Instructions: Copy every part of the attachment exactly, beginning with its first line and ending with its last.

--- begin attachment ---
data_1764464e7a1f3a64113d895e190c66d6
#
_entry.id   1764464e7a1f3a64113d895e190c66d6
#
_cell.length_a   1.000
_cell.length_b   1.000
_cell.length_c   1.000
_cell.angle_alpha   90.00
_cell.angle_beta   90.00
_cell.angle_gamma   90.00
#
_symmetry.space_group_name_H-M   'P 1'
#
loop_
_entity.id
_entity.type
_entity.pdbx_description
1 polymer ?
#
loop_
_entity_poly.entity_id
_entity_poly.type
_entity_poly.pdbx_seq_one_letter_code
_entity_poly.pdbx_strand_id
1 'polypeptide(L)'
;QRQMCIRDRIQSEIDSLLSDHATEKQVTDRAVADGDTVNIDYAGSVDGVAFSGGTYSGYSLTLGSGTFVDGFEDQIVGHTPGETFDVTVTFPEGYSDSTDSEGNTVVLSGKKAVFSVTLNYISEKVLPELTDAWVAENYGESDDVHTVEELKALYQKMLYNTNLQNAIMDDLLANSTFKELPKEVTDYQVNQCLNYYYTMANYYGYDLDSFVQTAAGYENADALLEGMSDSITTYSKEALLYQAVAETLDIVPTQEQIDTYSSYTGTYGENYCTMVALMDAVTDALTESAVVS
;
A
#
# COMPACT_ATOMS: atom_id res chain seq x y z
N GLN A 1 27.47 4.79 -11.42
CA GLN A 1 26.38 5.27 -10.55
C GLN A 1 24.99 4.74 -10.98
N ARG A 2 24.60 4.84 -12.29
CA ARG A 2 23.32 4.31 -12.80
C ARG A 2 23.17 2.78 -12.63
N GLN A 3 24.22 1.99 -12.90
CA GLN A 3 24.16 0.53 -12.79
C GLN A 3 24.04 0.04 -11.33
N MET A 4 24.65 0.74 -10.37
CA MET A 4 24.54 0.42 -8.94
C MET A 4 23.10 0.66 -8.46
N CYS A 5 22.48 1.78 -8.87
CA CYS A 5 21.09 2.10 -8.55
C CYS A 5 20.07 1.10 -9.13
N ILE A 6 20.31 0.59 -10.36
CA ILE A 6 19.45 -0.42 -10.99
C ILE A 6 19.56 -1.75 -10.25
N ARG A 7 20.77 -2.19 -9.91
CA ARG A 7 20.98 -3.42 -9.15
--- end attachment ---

data_1764464e7a1f3a64113d895e190c66d6
#
_entry.id   1764464e7a1f3a64113d895e190c66d6
#
_cell.length_a   1.000
_cell.length_b   1.000
_cell.length_c   1.000
_cell.angle_alpha   90.00
_cell.angle_beta   90.00
_cell.angle_gamma   90.00
#
_symmetry.space_group_name_H-M   'P 1'
#
loop_
_entity.id
_entity.type
_entity.pdbx_description
1 polymer ?
#
loop_
_entity_poly.entity_id
_entity_poly.type
_entity_poly.pdbx_seq_one_letter_code
_entity_poly.pdbx_strand_id
1 'polypeptide(L)'
;QRQMCIRDRIQSEIDSLLSDHATEKQVTDRAVADGDTVNIDYAGSVDGVAFSGGTYSGYSLTLGSGTFVDGFEDQIVGHTPGETFDVTVTFPEGYSDSTDSEGNTVVLSGKKAVFSVTLNYISEKVLPELTDAWVAENYGESDDVHTVEELKALYQKMLYNTNLQNAIMDDLLANSTFKELPKEVTDYQVNQCLNYYYTMANYYGYDLDSFVQTAAGYENADALLEGMSDSITTYSKEALLYQAVAETLDIVPTQEQIDTYSSYTGTYGENYCTMVALMDAVTDALTESAVVS
;
A
#
# COMPACT_ATOMS: atom_id res chain seq x y z
N GLN A 1 27.47 4.79 -11.42
CA GLN A 1 26.38 5.27 -10.55
C GLN A 1 24.99 4.74 -10.98
N ARG A 2 24.60 4.84 -12.29
CA ARG A 2 23.32 4.31 -12.80
C ARG A 2 23.17 2.78 -12.63
N GLN A 3 24.22 1.99 -12.90
CA GLN A 3 24.16 0.53 -12.79
C GLN A 3 24.04 0.04 -11.33
N MET A 4 24.65 0.74 -10.37
CA MET A 4 24.54 0.42 -8.94
C MET A 4 23.10 0.66 -8.46
N CYS A 5 22.48 1.78 -8.87
CA CYS A 5 21.09 2.10 -8.55
C CYS A 5 20.07 1.10 -9.13
N ILE A 6 20.31 0.59 -10.36
CA ILE A 6 19.45 -0.42 -10.99
C ILE A 6 19.56 -1.75 -10.25
N ARG A 7 20.77 -2.19 -9.91
CA ARG A 7 20.98 -3.42 -9.15